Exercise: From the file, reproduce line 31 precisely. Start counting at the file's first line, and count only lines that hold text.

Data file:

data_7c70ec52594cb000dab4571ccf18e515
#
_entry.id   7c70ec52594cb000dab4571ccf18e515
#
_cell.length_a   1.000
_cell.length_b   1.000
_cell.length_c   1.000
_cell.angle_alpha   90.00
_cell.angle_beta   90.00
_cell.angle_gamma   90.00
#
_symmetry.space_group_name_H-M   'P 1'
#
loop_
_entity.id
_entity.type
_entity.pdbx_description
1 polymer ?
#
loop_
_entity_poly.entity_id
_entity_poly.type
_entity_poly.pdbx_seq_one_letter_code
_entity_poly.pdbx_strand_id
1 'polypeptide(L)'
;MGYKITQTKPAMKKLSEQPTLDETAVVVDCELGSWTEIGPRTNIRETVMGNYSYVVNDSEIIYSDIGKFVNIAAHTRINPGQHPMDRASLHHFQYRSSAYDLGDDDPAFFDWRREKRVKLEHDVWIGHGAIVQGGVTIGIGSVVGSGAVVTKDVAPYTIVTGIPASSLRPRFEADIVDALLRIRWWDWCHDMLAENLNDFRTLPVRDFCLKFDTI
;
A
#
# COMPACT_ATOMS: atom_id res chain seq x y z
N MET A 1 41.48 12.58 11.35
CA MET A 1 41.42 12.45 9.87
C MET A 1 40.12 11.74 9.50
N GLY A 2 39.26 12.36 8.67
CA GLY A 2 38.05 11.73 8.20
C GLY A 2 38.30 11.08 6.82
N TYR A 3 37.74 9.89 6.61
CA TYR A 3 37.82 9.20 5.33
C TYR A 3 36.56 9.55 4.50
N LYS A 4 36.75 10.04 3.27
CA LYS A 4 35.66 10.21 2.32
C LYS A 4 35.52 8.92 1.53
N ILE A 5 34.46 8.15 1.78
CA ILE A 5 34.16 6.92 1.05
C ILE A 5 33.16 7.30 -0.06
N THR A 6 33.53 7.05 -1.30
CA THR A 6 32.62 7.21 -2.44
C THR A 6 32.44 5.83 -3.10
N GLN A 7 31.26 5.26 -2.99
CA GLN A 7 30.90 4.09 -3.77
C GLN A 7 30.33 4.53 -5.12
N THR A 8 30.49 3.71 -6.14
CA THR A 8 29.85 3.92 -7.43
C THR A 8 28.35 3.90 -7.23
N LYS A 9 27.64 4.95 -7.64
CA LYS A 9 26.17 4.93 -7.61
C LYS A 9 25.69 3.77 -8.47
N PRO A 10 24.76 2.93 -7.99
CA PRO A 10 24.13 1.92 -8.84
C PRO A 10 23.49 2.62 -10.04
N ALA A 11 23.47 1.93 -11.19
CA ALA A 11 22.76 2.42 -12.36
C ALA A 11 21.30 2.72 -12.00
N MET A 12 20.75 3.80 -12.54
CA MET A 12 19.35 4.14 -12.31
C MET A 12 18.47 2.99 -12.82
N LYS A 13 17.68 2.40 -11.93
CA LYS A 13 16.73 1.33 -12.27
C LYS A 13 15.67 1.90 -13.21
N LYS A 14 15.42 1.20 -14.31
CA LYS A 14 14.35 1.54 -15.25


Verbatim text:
N MET A 1 41.48 12.58 11.35